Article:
SAN JOSE, California (September 13, 2011)—The San Jose Museum of Art will look at visual artists’ re-interpretation of the book in the exhibition Book-ish, on view September 25, 2011, through January 15, 2012. The exhibition includes approximately 25 works from the Museum’s permanent collection that were inspired by books, literature, the artists’ reverence for reading, and the physical form of the book. Book-ish features works by Rick Arnitz, Chester Arnold, Romare Bearden, Enrique Chagoya, Roy De Forest, Lewis deSoto, Brian Dettmer, Rupert Garcia, F. Scott Hess, Dong Phan, Roger Shimomura, Inez Storer, Larry Sultan, and Stella Waitzkin.
“Book-ish is the latest in a series of exhibitions that examine crosscurrents among works in the Museum’s permanent collection—and showcase new acquisitions in a context that is timely and also encourages deeper discovery,” said Susan Krane, Oshman Executive Director at SJMA.
“The book as we have known it for centuries is challenged today by the rapid growth of digitization and e-books,” said Jodi Throckmorton, associate curator at SJMA. “This trend raises tough questions about the future of conventional books and the once-beloved printed page. Some of the artists featured in Book-ish take the physical book as a starting point, while others explore the stories and characters found in literature.”
Among the works inspired by the book as an object is Stella Waitkin’s Untitled (Book Series of 13), a recent acquisition on view for the first time in Book-ish. Waitzkin (1920-2003) is known for her obsessive “library” installations, with which she filled her small apartment in New York’s legendary Chelsea Hotel. She cast ornately bound books and stacks of books in resin. “Like cherished memories, her books are hauntingly silent, hermetic and removed from reality,” said Throckmorton.
Other artists whose works are featured in Book-ish reinterpret legends and literary classics. Subjects include the ancient Greek myth of Artemis (Roy de Forest’s Slow Time in Arcadia, 1977) and Homer’s The Odyssey (Circe Into Swine, 1979, by Romare Bearden). In his series, “KLS,” Lewis deSoto took a conceptual approach to the work of Herman Hesse. The artist (who ritually rereads Hesse’s novella Klingsor’s Last Summer every summer) gives visual form to the author’s verbal descriptions of color by arranging hues in concentric circles that correspond to the order in which Hesse cites the colors.
The exhibition also includes artists’ books, such as Roger Shimomura’s Memories of Childhood, 1999, and The Uneventful Life of Doña Carmen y Constanza, 1997 by Inez Storer.
Book-ish is sponsored by Doris and Alan Burgess.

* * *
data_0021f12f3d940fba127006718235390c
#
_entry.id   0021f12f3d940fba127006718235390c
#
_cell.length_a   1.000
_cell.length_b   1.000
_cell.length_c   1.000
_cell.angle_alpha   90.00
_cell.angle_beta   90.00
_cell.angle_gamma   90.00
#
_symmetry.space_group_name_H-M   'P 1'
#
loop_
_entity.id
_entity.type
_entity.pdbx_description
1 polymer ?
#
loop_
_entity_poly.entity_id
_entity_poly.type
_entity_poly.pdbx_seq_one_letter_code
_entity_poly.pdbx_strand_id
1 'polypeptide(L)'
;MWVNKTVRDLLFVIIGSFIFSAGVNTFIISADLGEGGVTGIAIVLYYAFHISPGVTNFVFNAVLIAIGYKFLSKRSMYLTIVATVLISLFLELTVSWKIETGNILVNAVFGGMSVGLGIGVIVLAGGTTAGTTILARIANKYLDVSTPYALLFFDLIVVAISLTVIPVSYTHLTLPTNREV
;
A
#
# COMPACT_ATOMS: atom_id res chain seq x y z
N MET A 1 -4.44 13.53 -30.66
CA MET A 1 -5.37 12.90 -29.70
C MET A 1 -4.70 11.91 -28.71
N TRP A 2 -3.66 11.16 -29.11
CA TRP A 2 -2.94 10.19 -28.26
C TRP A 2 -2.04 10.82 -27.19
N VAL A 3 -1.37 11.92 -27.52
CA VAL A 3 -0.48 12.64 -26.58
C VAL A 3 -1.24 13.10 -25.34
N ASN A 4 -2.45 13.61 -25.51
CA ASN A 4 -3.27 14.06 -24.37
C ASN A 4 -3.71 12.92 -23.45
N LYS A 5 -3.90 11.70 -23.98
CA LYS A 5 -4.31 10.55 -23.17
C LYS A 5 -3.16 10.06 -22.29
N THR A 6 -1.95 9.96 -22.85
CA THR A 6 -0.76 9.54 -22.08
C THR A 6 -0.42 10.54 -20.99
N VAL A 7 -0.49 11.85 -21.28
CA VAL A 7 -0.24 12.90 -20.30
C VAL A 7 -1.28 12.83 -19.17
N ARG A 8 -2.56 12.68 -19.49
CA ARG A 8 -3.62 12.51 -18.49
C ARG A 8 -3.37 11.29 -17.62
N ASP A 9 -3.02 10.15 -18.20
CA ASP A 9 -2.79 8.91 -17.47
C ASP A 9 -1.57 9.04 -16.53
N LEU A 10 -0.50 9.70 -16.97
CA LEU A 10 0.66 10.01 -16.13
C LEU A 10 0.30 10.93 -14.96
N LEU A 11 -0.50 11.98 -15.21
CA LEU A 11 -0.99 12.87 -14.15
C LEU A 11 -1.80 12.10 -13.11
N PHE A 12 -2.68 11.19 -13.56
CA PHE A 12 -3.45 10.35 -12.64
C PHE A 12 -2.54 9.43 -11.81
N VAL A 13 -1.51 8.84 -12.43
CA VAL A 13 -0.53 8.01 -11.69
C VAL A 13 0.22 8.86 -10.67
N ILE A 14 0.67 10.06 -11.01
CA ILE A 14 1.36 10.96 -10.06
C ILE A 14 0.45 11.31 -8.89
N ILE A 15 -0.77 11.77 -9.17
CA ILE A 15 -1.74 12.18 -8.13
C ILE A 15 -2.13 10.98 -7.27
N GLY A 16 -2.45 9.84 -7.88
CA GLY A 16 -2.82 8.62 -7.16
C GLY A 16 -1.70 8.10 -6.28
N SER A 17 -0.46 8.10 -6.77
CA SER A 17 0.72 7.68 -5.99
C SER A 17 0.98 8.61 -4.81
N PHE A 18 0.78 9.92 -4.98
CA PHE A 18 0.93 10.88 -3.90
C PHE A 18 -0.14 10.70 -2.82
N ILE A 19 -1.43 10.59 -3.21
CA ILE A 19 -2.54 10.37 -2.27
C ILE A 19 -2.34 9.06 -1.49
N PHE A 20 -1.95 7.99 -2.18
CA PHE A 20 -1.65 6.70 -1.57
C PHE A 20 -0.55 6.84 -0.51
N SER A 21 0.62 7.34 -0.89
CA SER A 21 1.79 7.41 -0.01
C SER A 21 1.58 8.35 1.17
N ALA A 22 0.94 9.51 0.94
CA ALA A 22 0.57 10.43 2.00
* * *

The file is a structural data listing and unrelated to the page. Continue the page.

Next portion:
In connection with the exhibition, the Museum has planned an array of related public programs that coincide with National Book Month in October. On Wednesday, October 5, at noon, artist Chester Arnold will give a Lunchtime Lecture. His painting The Fate of the Written Word, 2008, is featured in Book-ish. Throckmorton will give a gallery talk about the exhibition on Thursday, October 20, at 6:30 p.m. The Museum’s popular series DIY Art will focus on altered books on Saturday, October 22, from 1 to 3 p.m. For more details on public programs visit www.SanJoseMuseumofArt.org.
SAN JOSE MUSEUM OF ART
The San Jose Museum of Art is a distinguished museum of modern and contemporary art and a lively center of arts activity in Silicon Valley. The leading institution in the area dedicated to the art of our time, SJMA is committed to providing access for its extraordinarily diverse populations and to pioneering new approaches to interpretation. Established in 1969, SJMA presents art ranging from modern masterpieces to recent works by young, emerging artists. SJMA’s permanent collection of more than 2,000 twentieth- and twenty-first-century works of art, including paintings, sculpture, installation, new media, photography, drawings, prints, and artist books, has a special focus on West Coast art, seen in a national and international context. SJMA is the largest provider of youth arts education in Santa Clara County and serves more than 37,000 students annually through curriculum-based arts programs and integrated technology.
The San Jose Museum of Art is located at 110 South Market Street in downtown San Jose, California. The museum is open Tuesday through Sunday, 11 a.m. to 5 p.m. Admission is $8 for adults, $5 for students and senior citizens, and free to members and children under 6. For more information, call 408-271-6840 or visit www.SanJoseMuseumofArt.org.
# # #
Programs at the San Jose Museum of Art are generously supported in part by an award from the National Endowment for the Arts, by operating support from the David and Lucile Packard Foundation; the James Irvine Foundation; the John S. and James L. Knight Foundation; the Margaret A. Cargill Foundation, the Koret Foundation; the Adobe Foundation; the MetLife Foundation; and a Cultural Affairs grant from the City of San Jose.